Fiorentina’s first entry into the Fairs Cup came in 1964, when they faced Barcelona in the first round. Kurt Hamrin scored the only goal of the home leg to give Fiorentina a 1-0 lead to take to Barcelona, but at the Camp Nou they went down 2-0. The Fairs Cup would eventually make way for the UEFA Cup, and Fiorentina took part in the last edition of the competition in the 1970/71 season. They knocked out Polish side Ruch Chorzów in the first round but then lost out to FC Köln.
The UEFA Cup in turn became the Europa League, and Fiorentina were also there to witness the final season of the old tournament. We had finished third in our Champions League group, which saw us enter the UEFA Cup in the round of 32 stage, but we were knocked out by Ajax. This is how the tournaments have evolved, with teams getting knocked out of one competition then entering another one.
If you still have some doubts over the value of the Conference League, the last part of the story may convince you. In 1960, the European Cup was still the only official UEFA tournament. That year, the same people involved in the Mitropa Cup (which amazingly would limp on in some form or another until 1992) now came up with the European Cup Winners’ Cup. Only ten teams entered that first season, and not all of them were Cup winners. Some countries sent their league runners-up, but England this time sent their FA Cup winners, Wolves.
Fiorentina were there as runners-up to Juventus in both the Coppa Italia final and in the league, with Juventus qualifying for the European Cup. The Viola kicked off with an easy 9-2 aggregate win over FC Lucerne before meeting Dinamo Zagreb in the semi-final. They lost the second leg 2-1, but their 3-0 win in Florence was enough to see them through. In May 1961 they faced a two-legged final against Glasgow Rangers. A 2-0 win in Ibrox came thanks to two goals from Luigi Milan. Back in Florence, Milan scored again, as did Kurt Hamrin, and a 2-1 win saw them lift the European Cup Winners’ Cup.
Now, UEFA weren’t involved in the first running of the competition, they would take over the following season. This time around, Fiorentina again reached the final, only to lose out to Ateltico Madrid after a replay. Thanks to pressure from the Italian football authorities, and with help from Artemio Franchi, in 1963 UEFA did recognise Fiorentina’s win in 1961 as an official European trophy win. That makes Fiorentina the first ever Italian side to win a major European trophy, and not Roma who won the Fairs Cup later the same year.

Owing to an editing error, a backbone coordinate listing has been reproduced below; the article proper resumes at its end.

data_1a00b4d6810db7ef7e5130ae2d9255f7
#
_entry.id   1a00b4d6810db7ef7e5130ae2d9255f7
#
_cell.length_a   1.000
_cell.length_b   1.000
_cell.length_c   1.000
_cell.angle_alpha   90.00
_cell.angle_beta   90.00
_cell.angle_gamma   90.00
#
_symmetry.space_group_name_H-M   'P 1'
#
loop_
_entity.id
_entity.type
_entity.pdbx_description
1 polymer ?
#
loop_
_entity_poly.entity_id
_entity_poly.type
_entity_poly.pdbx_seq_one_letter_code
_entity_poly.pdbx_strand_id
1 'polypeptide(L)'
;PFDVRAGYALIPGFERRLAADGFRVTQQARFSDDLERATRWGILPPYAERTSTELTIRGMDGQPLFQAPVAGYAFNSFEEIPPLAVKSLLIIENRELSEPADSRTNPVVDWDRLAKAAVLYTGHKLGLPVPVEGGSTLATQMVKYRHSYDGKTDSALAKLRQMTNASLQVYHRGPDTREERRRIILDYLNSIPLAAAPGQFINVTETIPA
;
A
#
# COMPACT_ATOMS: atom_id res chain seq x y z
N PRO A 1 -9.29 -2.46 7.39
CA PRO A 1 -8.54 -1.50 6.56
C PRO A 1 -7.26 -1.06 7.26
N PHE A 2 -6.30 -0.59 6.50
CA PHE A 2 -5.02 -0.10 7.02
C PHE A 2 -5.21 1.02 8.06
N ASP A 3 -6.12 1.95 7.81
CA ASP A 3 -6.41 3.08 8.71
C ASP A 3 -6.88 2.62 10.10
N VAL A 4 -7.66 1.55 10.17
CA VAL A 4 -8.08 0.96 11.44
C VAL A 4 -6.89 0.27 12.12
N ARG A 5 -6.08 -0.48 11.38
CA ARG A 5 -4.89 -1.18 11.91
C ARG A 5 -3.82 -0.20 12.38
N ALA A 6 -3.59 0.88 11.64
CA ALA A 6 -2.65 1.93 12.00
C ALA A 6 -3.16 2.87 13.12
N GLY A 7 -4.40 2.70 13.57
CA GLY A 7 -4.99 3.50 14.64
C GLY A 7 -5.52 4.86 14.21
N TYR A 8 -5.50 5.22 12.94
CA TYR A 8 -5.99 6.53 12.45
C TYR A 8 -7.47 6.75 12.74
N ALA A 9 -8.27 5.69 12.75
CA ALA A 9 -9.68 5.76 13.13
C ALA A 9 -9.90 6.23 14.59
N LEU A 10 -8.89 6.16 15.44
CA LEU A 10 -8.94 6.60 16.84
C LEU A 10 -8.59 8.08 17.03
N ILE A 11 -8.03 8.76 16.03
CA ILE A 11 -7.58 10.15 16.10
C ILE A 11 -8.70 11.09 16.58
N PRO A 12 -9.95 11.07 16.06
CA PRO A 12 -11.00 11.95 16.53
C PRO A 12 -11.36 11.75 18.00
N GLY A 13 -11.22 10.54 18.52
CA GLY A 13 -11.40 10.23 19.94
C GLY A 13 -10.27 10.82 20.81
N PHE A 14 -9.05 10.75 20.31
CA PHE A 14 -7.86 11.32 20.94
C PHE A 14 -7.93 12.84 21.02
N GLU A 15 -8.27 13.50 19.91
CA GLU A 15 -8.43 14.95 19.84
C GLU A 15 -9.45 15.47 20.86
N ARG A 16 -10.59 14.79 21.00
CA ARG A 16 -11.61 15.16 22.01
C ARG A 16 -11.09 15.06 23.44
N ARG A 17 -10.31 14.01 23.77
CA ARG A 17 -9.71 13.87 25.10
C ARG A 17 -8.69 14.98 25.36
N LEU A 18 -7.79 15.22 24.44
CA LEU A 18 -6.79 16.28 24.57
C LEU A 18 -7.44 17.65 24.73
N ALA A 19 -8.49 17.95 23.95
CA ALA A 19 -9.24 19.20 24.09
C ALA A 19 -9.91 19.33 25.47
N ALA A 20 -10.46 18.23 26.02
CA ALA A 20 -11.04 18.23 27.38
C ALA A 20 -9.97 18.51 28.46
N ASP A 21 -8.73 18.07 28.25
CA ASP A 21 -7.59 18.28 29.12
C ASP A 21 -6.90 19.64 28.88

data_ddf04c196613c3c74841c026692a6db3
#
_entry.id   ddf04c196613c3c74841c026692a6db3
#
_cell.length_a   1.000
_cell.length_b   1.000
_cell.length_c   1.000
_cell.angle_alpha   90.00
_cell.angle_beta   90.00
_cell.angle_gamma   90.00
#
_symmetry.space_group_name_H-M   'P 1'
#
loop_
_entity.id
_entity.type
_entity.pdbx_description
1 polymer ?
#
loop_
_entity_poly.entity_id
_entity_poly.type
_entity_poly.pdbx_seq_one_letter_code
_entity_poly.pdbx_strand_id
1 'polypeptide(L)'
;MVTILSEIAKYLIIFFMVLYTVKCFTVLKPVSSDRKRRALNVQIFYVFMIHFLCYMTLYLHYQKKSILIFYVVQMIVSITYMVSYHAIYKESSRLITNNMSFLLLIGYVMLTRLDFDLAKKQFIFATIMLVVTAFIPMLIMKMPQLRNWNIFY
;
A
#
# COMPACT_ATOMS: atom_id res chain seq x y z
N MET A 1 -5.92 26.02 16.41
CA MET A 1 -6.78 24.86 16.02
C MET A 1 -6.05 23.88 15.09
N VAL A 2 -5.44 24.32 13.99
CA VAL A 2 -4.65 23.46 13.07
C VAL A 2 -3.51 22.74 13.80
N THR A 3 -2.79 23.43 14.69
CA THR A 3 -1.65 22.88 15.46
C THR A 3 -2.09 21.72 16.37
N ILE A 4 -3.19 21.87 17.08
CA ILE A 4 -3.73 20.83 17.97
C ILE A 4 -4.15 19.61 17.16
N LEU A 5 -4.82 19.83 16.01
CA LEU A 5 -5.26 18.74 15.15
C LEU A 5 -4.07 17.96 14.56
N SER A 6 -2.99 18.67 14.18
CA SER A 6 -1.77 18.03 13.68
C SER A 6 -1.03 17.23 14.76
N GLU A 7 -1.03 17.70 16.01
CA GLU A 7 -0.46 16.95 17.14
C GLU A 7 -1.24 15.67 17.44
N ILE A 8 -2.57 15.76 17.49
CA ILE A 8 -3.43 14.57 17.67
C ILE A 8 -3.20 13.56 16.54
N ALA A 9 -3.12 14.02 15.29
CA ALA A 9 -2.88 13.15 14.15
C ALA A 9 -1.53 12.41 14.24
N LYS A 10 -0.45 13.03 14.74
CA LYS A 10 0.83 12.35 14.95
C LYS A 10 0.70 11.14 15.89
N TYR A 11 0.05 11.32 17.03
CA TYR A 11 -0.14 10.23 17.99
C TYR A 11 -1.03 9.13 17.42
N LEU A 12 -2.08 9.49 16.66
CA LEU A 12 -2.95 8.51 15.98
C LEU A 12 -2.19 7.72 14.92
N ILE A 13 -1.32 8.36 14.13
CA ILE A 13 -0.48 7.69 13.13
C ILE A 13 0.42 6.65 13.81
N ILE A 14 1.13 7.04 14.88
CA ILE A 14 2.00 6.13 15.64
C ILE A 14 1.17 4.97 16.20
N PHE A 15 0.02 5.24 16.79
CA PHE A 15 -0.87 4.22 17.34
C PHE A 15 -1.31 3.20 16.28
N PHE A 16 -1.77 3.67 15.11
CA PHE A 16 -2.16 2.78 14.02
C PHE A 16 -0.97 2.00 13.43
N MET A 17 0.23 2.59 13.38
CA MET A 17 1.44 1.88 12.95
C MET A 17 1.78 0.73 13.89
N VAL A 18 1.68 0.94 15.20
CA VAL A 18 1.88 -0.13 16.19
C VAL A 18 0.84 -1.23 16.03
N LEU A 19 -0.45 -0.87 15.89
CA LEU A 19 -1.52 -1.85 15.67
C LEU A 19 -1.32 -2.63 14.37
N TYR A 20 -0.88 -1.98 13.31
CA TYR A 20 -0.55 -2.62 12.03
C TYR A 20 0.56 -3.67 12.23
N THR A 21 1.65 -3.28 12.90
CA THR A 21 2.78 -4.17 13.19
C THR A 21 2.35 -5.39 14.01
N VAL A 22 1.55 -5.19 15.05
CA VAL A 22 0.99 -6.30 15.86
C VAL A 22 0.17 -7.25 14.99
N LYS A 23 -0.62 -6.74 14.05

Sadly, the Cup Winners’ Cup also fell victim to the rise of the Champions League, and Lazio lifted the last ever trophy of that competition in 1999. Straight knock-out competitions are no longer of interest to UEFA, with more matches meaning more money, and group stages are what it’s all about now. Football has changed, and is ever evolving, and it’s certainly not always about improving the game. The dawn of a new competition could easily be cynically viewed as another money spinner for those in charge of our game. Then again, when the European Cup came in, not everybody welcomed it with open arms, and just look what that became.
We have yet to qualify for Europe, and we have three tough games left in order to do so. If we do manage to even just remain where we are now in seventh place, then that would mean qualification for the Europa Conference League. Having seen what making the final of that brand new competition meant to the Roma players, to an experienced and successful manager such as Jose Mourinho, but most of all to the Roma fans, surely it’s something we can get excited about.
Of course, if Roma go on to win the cup, then even a seventh place finish would see us qualify for the Europa League instead (Unless Roma finish outside the top seven which seems very unlikely). That final takes place after the Serie A season ends, and who knows, we could yet be singing Grazie Roma depending on how our campaign ends.